The asteroid, dubbed by NASA Asteroid 2007 FT3, risks slamming into Earth anytime between October 2019 and October 2116. NASA predicts the overall odds of Asteroid FT3 hitting Earth on any of these 165 dates are low. But should the asteroid veer off course at some future point in its orbit, the space rock could potentially collide with our home planet. The first potential risk date tracked by NASA’s systems falls on October 3, 2019.
After that, NASA’s estimates show the asteroid threatens to hit Earth on October 2, 2024, October 3, 2025, and October 2, 2029.
Asteroid FT3 is an Apollo-type “Near-Earth Object” (NEO) on an orbital trajectory which cuts into Earth’s own orbit of the Sun.
The space rock was first observed by radars on March 20, 2007, and NASA’s threat estimates are based on 14 subsequent observations.
NASA explained: “In the unlikely case where a particular potential impact event persists until the orbit is relatively well constrained, the impact probability and associated risk will tend to increase as observations are added.
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NASA asteroid tracker: A colossal space rock is on a possible collision course with Earth in 2019
“This is not too paradoxical: If an asteroid is indeed going to come very near the Earth then a collision cannot be ruled out early on.
“The impact probability will tend to grow as the orbit is refined and alternative and safer trajectories are eliminated.
“Eventually, the impact probability will drop – usually quite abruptly – to zero or, if the asteroid is really on a collision trajectory, it will continue to grow until it reaches 100 percent.”
According to NASA’s Jet Propulsion Laboratory (JPL) in Pasadena, California, Asteroid FT3 measures around 1,115.5ft (340m) in diameter.
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NASA further estimates FT3 weighs in at a frightening 55,000,000,000kg.
The impact probability and associated risk will tend to increase as observations are added
And should the asteroid strike the Earth in the next 100 years, FT3 will have an atmospheric entry speed of 20.37km per second which translates into 45,566mph (73,332kph).
This means the asteroid could hit Earth with the brute force of 2,700 Megatons (Mt) of TNT or 2,700,000,000 tonnes of TNT.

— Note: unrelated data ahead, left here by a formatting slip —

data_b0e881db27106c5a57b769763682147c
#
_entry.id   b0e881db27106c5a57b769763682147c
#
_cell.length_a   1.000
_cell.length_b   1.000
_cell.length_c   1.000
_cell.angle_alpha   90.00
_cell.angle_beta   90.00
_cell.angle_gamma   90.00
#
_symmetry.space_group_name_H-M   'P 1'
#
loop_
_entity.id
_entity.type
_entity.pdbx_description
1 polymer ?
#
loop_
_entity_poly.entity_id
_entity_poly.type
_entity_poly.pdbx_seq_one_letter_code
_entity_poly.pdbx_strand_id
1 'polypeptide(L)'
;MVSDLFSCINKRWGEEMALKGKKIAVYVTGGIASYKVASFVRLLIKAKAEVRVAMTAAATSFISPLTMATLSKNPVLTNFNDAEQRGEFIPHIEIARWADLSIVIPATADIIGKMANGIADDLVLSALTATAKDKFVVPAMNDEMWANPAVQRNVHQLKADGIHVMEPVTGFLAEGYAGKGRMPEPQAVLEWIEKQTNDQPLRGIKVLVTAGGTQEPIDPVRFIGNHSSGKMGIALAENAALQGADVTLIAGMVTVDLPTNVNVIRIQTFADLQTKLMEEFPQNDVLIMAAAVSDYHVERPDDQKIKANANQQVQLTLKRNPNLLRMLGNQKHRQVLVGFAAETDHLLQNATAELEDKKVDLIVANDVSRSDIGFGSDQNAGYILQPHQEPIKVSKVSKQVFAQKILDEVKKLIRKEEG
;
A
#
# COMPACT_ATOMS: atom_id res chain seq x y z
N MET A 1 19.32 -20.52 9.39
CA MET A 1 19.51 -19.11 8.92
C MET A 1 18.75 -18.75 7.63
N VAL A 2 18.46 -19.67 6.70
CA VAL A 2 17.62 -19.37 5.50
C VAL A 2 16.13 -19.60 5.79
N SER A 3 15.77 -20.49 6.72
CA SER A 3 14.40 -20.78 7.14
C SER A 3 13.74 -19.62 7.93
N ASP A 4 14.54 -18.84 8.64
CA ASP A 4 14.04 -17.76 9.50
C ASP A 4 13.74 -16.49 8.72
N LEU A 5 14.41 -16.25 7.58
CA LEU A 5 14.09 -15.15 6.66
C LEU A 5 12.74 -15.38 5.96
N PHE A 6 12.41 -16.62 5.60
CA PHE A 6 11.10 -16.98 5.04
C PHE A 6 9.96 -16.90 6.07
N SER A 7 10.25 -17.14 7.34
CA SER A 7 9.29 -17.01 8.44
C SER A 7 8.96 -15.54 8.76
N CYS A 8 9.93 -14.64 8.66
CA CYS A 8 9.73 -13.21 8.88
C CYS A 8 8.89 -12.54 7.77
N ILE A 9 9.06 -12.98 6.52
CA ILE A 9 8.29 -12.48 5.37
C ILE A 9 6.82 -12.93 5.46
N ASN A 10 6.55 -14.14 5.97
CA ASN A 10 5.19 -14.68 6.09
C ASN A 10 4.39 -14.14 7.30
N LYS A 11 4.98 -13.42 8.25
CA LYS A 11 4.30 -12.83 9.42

An asteroid impact this powerful is 54-times more deadly than the 50Mt Tsar Bomba – the most powerful nuclear device ever built and detonated.
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NASA asteroid tracker: The space rock is tracked by NASA’s Sentry systems
NASA asteroid tracker: The probability of impact at this moment is very low
For comparison, the US nuclear bomb dropped on Hiroshima packed the power of 13Kilotons (KT) to 18Kt of TNT – 13,000 to 18,000 tonnes of TNT.
But what exactly are the odds Asteroid FT3 will pass close enough to clip our home world?
The cumulative chance of cataclysm currently stands at a 0.00015 percent chance of Earth impact over the next 165 dates.
This is the equivalent of one in 11,000,000 odds of impact or a 99.9999908 percent chance the asteroid will miss us.
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On the closest approach date in October this year, there is a much smaller 0.0000092 percent chance of impact.
The most likely date of impact appears to be October 3, 2073, when NASA estimates a 0.000012 percent chance of catastrophe – one in 8,300,000 odds of impact.
The least likely date of impact falls on October 3, 2082, when there is a minimal 0.000000011 chance of the asteroid hitting.
The asteroid is tracked by NASA’s Sentry” Earth Impact Monitoring systems, part of the JPL’s Centre for Near Earth Object Studies.
NASA’s Sentry systems keep track of all asteroid threats hurtling around the solar system and should danger arise, Sentry alerts the appropriate authorities.
The US space agency explained: “Sentry is a highly automated collision monitoring system that continually scans the most current asteroid catalogue for possibilities of future impact with Earth over the next 100 years.
“Whenever a potential impact is detected it will be analysed and the results immediately published here, except in unusual cases where we seek independent confirmation.”
As NASA refines its orbital trajectory observations, asteroid risks are often taken off NASA’s systems.